Everyone loves movies! From the mighty awe of the silver screen, we live out our grandest fantasies and vicariously celebrate captivating stories, whether the genre be comedy, drama, action or horror.
And what would the film industry be without Hollywood, which has been the backbone of the development of the film industry for more than 100 years?
Here are some pretty cool facts to know about Hollywood:
Movies weren’t always called ”movies”
Films are commonly referred to as “movies” today in general pop culture vocabulary – but this wasn’t always the case. In traditional Hollywood, “Movies” didn’t refer to films, but rather to the people who produced them.
Give credit to Edison
The first moving pictures were invented by the famous inventor Thomas Edison as small film images that could be viewed in a box. Surprisingly, he was originally against showing movies on a big screen as he believed one-one viewing would be more profitable.
The first Hollywood movie was shot in 1910
Director D. W. Griffith’s In Old California was the first film to be shot in Hollywood in 1910. The plot in this melodrama revolves around a Spanish woman that bears an illegitimate son with a man who is later elected as governor of California. It was shot in a mere two days.
The first “Talkie” changes the script
From 1895 to 1927, the silent film industry dominated Hollywood and there wasn’t a sound in sight when filmgoers attended screenings (except for the live music that was played in cinema) This all changed in 1927 when Al Jolson starred in the lead role in the musical The Jazz Singer, which is officially considered to be the first film with sound. The silent film industry released its last film a mere 6 years later.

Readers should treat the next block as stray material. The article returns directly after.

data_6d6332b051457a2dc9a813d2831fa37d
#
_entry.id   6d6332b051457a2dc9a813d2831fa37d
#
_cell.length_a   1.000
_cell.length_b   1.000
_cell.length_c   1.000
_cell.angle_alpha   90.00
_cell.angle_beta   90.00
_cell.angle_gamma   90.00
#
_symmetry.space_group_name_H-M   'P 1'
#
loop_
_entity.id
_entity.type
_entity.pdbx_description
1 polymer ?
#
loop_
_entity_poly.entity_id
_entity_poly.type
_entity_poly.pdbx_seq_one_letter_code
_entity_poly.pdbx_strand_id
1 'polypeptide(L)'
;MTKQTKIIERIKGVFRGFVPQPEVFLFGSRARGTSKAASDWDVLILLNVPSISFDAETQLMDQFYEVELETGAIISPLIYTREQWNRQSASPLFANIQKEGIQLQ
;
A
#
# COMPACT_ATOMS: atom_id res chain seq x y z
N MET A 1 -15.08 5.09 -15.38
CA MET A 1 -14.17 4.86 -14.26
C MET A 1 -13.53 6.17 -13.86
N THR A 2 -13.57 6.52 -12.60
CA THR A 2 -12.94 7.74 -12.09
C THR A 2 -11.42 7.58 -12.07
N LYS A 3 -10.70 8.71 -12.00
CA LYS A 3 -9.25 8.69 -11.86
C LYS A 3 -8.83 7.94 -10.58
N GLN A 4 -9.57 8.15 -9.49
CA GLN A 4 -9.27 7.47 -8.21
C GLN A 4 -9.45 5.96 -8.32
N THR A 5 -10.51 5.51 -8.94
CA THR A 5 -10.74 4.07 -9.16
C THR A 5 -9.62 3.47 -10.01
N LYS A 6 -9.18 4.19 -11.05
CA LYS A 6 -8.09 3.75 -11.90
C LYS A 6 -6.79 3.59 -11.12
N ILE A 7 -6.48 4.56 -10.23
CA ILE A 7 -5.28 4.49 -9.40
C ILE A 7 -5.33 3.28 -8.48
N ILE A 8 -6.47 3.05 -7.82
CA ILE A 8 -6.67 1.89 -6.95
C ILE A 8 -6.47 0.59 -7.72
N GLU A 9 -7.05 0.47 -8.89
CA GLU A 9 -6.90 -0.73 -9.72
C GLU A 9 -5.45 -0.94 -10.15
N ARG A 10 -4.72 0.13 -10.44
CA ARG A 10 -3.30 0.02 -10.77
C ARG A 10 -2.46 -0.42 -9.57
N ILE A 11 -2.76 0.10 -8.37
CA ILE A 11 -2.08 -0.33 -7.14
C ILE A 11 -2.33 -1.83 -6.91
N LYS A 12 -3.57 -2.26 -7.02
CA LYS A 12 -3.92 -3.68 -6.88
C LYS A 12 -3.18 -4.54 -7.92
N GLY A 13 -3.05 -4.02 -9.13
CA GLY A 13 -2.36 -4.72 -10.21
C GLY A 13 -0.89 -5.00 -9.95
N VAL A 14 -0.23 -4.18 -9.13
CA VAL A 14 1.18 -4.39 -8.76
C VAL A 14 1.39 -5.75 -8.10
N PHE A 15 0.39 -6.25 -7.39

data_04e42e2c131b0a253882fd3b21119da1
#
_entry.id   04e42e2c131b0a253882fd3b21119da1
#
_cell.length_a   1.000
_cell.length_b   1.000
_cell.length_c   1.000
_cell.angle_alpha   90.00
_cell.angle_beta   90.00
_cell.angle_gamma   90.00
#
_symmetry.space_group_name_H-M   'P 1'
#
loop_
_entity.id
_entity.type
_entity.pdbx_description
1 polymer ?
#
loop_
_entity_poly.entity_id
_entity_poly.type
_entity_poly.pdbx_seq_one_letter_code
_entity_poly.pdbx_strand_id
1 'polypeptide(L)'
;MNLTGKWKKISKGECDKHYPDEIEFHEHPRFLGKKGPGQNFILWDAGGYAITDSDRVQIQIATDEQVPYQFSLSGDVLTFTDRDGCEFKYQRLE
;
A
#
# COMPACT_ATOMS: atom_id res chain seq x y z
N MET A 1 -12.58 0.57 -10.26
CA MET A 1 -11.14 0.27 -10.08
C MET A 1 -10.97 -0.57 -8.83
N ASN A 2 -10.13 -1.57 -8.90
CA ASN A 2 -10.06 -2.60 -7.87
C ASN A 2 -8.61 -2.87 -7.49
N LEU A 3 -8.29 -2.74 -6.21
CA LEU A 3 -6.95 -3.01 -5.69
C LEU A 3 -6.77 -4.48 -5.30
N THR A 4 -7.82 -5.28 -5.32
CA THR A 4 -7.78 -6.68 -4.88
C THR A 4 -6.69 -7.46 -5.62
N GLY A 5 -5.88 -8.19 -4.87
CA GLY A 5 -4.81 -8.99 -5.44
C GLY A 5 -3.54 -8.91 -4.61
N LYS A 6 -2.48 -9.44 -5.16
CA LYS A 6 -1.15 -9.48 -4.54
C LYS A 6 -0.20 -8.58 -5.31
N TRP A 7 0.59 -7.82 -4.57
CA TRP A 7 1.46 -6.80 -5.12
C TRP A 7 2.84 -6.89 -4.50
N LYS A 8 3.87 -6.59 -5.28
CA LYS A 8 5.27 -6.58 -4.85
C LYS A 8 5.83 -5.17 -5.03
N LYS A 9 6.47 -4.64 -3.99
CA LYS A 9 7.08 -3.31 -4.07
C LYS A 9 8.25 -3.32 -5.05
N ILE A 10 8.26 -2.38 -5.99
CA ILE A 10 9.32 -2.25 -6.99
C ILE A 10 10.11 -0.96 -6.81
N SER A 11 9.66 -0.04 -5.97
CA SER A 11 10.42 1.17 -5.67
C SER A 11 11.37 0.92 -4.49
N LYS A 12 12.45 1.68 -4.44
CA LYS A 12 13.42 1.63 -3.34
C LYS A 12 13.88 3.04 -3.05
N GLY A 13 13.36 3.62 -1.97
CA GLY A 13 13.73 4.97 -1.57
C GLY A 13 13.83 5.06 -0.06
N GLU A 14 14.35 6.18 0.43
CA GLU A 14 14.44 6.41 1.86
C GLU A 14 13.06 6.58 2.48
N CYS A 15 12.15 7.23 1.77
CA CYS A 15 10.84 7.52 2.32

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While there are a few risks associated with filming, one doesn’t expect death to be one of those risks. That’s exactly what happened though in 1931 during the production of Viking: 27 people during filming (including the director and cinematographer) when a ship that they were filming on exploded in the ice off the coast of Newfoundland. It still stands today as the most fatalities to ever occur during a film’s production.
Most expensive movie of all time
Johnny Depp sure milked what he could out of the Pirates of the Caribbean series, and the producers went all out on 2011’s Pirates of the Caribbean: On Stranger Tides – at a whopping production cost of $378 million, it is the most expensive movie of all time.
Most profitable film of all time
While most people believe that James Cameron’s 2009 sci-fi epic Avatar is the highest grossing film of all time, that distinction actually belongs to 1939’s civil war epic Gone With the Wind. While Avatar earned the most money worldwide at over $2.7 billion, Gone with the Wind actually earned more when adjusted for inflation ($3.4 billion when adjusted for inflation).